Considerations for component sourcing in robotic applications

Factory 4.0 concept : View of 2 waysGripper on universal robot in smart warehouse

Digi-Key Electronics’ partnership marketing manager—strategic programs, Eric Halvorson explores key components buyers will need to consider in robot applications.

Incorporating robots and sourcing the necessary components requires planning, preparation and research. Robots are available in many shapes and sizes with each one providing different strengths depending on the application. Plus, there are components and equipment to consider. 


End-of-arm-tooling (EOAT) is a robot’s most important part. This is where the work is performed. Selecting the right components here determines the robot’s effectiveness in its application. EOAT can mean grippers, welding guns, sprayers, grinders, waterjet cutting and more. Basic EOAT products can be purchased off-the-shelf, while highly customised products can be designed by the manufacturer to customers’ specifications.  

Vision Inspection Systems In the past, robots were programmed to move from coordinate-to-coordinate without the ability to move from a programmed path and unable to adapt to products not where the robot expected them to be. Today, robots are equipped with one or more computer connected cameras, letting the robot react to products that vary in shape/size and located outside the pre-programmed location. Vision systems can detect colour, form, shape, dimensions, temperature and more. They are widely used for sorting and quality inspection with much greater accuracy than human counterparts.  

Robot vision systems are versatile and flexible, so choosing the appropriate vision system for an application can be difficult. Exploring a few basic considerations can narrow down the search:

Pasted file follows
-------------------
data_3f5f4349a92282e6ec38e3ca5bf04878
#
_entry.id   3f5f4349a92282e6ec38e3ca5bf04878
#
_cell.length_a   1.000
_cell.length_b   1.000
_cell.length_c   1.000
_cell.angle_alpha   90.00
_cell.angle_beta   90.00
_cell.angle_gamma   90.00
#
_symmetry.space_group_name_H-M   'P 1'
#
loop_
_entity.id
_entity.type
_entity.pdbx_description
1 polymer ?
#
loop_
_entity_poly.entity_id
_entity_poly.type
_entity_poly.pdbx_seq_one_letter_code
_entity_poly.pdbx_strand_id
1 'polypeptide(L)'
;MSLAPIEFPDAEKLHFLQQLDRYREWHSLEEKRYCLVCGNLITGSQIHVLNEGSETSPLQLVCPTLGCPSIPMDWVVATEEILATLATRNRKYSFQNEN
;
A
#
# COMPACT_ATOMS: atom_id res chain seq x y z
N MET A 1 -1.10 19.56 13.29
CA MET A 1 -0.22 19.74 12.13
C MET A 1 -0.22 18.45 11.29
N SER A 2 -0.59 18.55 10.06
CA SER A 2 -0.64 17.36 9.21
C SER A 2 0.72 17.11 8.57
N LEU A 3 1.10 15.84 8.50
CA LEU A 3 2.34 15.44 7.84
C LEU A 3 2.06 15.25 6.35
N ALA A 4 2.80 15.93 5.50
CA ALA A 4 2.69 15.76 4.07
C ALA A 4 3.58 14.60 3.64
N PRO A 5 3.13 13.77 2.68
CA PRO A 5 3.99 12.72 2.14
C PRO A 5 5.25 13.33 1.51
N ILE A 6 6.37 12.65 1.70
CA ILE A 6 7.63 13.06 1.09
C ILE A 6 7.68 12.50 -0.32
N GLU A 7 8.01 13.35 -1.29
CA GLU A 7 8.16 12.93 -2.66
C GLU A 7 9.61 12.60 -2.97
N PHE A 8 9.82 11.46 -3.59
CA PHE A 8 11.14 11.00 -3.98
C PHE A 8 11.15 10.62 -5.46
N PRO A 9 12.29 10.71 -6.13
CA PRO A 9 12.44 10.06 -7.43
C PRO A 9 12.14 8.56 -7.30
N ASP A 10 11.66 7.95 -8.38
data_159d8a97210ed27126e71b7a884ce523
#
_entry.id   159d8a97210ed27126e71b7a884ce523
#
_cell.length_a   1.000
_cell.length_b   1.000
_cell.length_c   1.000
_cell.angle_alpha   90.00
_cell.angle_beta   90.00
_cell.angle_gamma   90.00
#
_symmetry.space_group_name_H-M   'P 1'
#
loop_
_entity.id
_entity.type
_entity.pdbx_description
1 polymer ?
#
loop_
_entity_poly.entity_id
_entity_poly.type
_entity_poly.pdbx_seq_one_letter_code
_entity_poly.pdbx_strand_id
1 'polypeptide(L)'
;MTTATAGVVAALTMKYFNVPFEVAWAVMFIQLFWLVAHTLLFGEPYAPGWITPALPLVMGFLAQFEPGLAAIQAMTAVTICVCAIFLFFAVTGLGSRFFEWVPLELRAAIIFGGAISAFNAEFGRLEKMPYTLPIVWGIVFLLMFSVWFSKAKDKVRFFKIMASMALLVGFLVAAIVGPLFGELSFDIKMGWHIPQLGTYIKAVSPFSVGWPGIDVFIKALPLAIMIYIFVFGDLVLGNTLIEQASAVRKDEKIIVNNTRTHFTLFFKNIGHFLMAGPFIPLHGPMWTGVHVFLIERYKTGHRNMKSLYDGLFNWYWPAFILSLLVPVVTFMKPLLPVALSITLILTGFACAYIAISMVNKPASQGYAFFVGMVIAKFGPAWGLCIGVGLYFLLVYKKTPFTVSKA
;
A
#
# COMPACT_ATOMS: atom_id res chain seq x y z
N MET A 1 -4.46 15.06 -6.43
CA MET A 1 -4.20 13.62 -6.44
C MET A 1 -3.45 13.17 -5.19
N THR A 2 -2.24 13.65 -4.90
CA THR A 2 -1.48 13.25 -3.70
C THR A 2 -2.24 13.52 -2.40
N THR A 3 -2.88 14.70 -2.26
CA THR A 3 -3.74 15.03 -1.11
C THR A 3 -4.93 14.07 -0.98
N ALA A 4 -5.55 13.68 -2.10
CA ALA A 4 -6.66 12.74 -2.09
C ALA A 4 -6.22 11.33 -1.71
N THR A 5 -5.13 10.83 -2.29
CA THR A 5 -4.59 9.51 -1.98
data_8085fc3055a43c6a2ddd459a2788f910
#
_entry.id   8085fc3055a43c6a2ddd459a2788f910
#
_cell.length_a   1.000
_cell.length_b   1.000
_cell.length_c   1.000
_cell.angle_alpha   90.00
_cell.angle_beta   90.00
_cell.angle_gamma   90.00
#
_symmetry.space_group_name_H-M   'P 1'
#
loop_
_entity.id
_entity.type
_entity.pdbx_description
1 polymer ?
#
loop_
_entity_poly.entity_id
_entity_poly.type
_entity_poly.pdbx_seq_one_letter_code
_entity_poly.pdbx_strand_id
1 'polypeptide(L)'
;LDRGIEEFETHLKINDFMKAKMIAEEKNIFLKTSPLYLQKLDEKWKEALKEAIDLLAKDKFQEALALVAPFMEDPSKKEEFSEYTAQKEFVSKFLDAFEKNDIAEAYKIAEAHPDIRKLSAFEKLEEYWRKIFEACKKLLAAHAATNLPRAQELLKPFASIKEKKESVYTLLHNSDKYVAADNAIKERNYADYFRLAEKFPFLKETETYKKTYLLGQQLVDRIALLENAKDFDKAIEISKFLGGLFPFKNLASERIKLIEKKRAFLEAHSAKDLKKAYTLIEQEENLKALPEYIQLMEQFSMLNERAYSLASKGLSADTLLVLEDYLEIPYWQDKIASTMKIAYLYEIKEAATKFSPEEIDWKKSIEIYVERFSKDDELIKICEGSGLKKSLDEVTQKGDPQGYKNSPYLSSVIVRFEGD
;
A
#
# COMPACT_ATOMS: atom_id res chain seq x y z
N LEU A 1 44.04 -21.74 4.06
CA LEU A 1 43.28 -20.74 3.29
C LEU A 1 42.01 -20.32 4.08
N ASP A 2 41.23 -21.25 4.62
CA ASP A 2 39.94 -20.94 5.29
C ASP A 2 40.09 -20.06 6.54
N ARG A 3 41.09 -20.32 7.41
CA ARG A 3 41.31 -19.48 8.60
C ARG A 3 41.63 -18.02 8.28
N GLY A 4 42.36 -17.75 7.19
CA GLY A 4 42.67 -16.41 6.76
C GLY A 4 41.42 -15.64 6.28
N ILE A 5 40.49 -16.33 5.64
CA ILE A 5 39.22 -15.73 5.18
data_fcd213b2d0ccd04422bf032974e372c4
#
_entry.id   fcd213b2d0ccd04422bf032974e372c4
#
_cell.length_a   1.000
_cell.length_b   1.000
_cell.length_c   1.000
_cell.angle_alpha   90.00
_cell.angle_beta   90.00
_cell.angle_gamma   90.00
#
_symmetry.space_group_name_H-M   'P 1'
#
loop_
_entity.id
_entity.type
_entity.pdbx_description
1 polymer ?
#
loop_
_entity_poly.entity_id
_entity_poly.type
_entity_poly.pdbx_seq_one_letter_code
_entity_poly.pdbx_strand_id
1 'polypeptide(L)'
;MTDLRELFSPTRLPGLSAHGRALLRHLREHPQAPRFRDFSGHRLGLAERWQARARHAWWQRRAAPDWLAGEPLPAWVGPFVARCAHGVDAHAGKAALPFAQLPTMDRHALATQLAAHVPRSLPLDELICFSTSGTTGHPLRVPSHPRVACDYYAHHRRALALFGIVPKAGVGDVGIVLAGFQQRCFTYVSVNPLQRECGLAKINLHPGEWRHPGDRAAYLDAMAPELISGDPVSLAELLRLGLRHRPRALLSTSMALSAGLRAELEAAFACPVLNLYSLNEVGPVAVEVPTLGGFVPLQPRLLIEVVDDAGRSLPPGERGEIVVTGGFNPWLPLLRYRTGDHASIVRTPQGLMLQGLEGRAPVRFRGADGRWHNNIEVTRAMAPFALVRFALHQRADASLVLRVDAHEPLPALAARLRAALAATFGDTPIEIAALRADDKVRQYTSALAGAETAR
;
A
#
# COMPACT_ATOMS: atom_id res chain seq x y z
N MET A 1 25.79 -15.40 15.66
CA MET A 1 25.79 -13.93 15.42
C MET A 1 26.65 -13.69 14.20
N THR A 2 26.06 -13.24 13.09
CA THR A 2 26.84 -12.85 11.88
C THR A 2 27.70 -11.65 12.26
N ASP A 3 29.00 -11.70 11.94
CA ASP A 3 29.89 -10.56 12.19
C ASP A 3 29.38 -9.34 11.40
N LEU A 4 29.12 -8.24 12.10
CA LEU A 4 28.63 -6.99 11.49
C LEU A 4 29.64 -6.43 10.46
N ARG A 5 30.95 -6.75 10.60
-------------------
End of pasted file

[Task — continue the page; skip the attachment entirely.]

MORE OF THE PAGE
2D v 3D: If the application needs to simply pick up a part and move it to another location with high repeatability, then 2D is most likely the best option. However, if the robot needs to distinguish orientation and even select from an assortment of parts, then 3D is probably the best bet. Another consideration is processing speed. While some cameras can process images internally, if the robot requires fast part identification and operates quickly to move product from one place to another, an external processor is likely required.  

Camera: Different types of cameras are required based on the machine vision’s role, which might include inspections such as quantity, foreign matter, defects, dimensions or position.  

There are many safety considerations when installing a robot. The following is a sample of products available to protect workers and equipment. 

Safety Considerations

In collaborative environments, workers will be walking into and around the arc of the robot’s swing. In these instances, zones are required to determine the robot’s speed. These are frequently configured with a safety scanner, which uses a laser to detect objects within a 360deg span.  

Light curtains detect if an obstruction, such as a person’s arm or leg, has entered a field that may cause injury.  

Presence sensing devices, such as mats and operator presence triggers, determine if a person is in an area that may be dangerous and will shut down the robot to prevent injury.  

There are many considerations when sourcing robotic components. Digi-Key carries leading automation brands, robot kits and robotic components. The company is looking forward to seeing what products leading automation suppliers bring to market, as well as implementing many of these innovations in its own operations to enable future scalability and success.